You start to think about the practical applications of it; if you are always on the go like myself, chances are you will occasionally stop at places that only have plastic utensils. Shoot, there are businesses that give you plastic utensils even if you don’t want them.

If there is one thing our society clearly does badly, it is the production of plastics, a material that is not chemically reducible.

And I no longer had the desire to participate in that aspect of our society. I wanted this to help me curb that.

The thing I love about it, is while at first glance it appears to be nothing more than a hobo Swiss Army knife, it actually comes apart into separate utensils, not just for ease of use but also so you can actually wash and clean.

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The knife itself is lock back, and the utensil is made from stainless steel. While certainly something can be said of the process used to physically produce this item, it is incredibly useful if you make the effort to carry it around with you. And at only 30 bucks, it’s a very low cost kind of investment you can feel really good about.

You can purchase the hobo tool at Ka-bar

Inspiration – Make a Better Future

Urban Hermits - Noam Chomsky Quote

Design by Lauren Korany, Urban Hermits, 20 August 2013.

What are we eating? What are we growing?

Hey all,

Check out this great info-graphic from the Union of Concerned Scientists that displays what Americans are missing in their diets and what our farms are actually producing. I found it really interesting. Also, check out the Union of Concerned Scientists website for other interesting topics.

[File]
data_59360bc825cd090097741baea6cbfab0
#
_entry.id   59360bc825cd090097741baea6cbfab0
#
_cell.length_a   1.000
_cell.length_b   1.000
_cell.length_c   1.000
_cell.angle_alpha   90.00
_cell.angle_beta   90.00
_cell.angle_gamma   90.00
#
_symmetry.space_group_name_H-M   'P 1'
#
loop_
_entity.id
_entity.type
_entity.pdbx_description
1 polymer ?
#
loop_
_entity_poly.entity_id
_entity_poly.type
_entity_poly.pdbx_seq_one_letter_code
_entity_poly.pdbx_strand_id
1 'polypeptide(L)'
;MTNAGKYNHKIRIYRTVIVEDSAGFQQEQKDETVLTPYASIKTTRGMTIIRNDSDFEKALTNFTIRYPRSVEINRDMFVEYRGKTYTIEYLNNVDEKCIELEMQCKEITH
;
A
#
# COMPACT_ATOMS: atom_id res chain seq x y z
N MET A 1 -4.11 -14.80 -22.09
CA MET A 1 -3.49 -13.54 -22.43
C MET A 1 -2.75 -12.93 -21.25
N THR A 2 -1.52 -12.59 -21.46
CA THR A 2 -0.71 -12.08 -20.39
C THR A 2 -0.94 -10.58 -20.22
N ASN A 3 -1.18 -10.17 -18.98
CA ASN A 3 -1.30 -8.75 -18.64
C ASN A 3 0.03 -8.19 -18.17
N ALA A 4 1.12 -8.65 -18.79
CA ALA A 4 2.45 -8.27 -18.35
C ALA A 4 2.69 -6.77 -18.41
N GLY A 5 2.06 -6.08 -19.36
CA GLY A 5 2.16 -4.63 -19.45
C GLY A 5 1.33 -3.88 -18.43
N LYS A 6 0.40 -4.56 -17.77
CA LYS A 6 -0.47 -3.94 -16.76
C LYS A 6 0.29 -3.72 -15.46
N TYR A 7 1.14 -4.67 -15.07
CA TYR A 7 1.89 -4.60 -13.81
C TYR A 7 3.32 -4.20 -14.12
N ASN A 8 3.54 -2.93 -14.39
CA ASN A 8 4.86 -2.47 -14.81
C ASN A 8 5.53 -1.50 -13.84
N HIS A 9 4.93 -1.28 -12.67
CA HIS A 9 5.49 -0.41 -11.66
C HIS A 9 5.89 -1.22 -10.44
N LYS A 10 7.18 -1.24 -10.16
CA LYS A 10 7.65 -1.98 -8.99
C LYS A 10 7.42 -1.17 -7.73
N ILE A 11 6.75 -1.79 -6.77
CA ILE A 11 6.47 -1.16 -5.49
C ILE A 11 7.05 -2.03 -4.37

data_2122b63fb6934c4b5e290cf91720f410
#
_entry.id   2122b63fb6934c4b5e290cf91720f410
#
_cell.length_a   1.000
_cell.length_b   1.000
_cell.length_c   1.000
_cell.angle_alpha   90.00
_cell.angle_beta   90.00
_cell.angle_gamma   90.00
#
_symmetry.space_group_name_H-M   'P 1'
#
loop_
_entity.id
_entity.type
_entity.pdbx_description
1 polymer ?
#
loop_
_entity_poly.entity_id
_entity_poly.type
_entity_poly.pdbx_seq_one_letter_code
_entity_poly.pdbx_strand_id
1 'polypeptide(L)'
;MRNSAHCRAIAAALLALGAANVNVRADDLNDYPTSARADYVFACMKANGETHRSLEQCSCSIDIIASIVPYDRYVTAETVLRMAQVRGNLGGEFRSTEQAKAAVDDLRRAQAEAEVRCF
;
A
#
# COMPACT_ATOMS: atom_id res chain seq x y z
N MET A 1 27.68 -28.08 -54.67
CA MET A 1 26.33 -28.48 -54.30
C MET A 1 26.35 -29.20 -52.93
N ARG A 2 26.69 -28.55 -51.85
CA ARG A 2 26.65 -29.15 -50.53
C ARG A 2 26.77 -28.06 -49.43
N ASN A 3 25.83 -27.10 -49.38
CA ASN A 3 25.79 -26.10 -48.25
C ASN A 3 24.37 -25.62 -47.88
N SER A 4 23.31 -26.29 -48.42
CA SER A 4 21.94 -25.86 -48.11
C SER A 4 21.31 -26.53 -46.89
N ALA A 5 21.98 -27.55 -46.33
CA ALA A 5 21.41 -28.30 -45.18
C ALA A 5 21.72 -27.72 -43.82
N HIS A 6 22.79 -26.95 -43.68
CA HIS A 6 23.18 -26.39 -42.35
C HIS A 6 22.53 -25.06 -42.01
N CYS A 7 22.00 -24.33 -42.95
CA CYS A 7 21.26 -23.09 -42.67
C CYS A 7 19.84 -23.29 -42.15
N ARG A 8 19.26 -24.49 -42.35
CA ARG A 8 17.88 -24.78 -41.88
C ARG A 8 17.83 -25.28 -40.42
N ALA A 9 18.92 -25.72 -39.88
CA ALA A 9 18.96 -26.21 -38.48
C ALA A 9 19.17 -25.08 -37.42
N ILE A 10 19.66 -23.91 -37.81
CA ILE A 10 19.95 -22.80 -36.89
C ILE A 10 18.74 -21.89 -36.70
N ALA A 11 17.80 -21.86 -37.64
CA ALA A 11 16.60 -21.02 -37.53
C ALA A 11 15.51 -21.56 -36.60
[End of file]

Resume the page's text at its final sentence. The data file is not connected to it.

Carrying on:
Source: Union of Concerned Scientists, posted by Rajiv Narayan of Upwrothy.com

Amazing Timelapse of Plant Growth

Macro Timelapse from Daniel Csobot on Vimeo.

Source: Daniel Csobot, Vimeo, July 2013; FLORATUBE, 3 July 2013

All About Bats!

As you know, we here at Urban Hermits are fascinated by our fellow creatures. One creature is an important pollinator and the only mammal that can fly (the flying squirrel does not truly fly): the Bat! Unfortunately, loss of habitat as well as a lethal fungal infection known as White-Nose Syndrome have seriously threatened the U.S. population. While some people find bats creepy, they provide benefits to humans by keeping the insect population in check, which I am thankful for during this time of year. Below are some interesting links about bats.

Penn State University’s Shaver’s Creek Environmental Center has recently seen a collapse in their bat population due to White-Nose Syndrome. Here are some interesting details about this problem.

Centre Wildlife Rescue in Centre County, PA provides information on rehabbing bats HERE

Finally, BBC Nature has a great article about “giving nature a home”. This includes tips about building your own bat box!

Sources: Barr, Bianca. “Shaver’s Creek witnessing collapse of Pennsylvania bat population”. Penn State News. 11 June 2013.

 “In pictures: giving nature a home”. BBC Nature. 11 June 2013.

Strohmier, Matt. “Rehabing bat with Centre Wildlife Care”. WeAreCentralPA.com. 14 June 2013.

Image: Cici, Caitlin. Penn State News.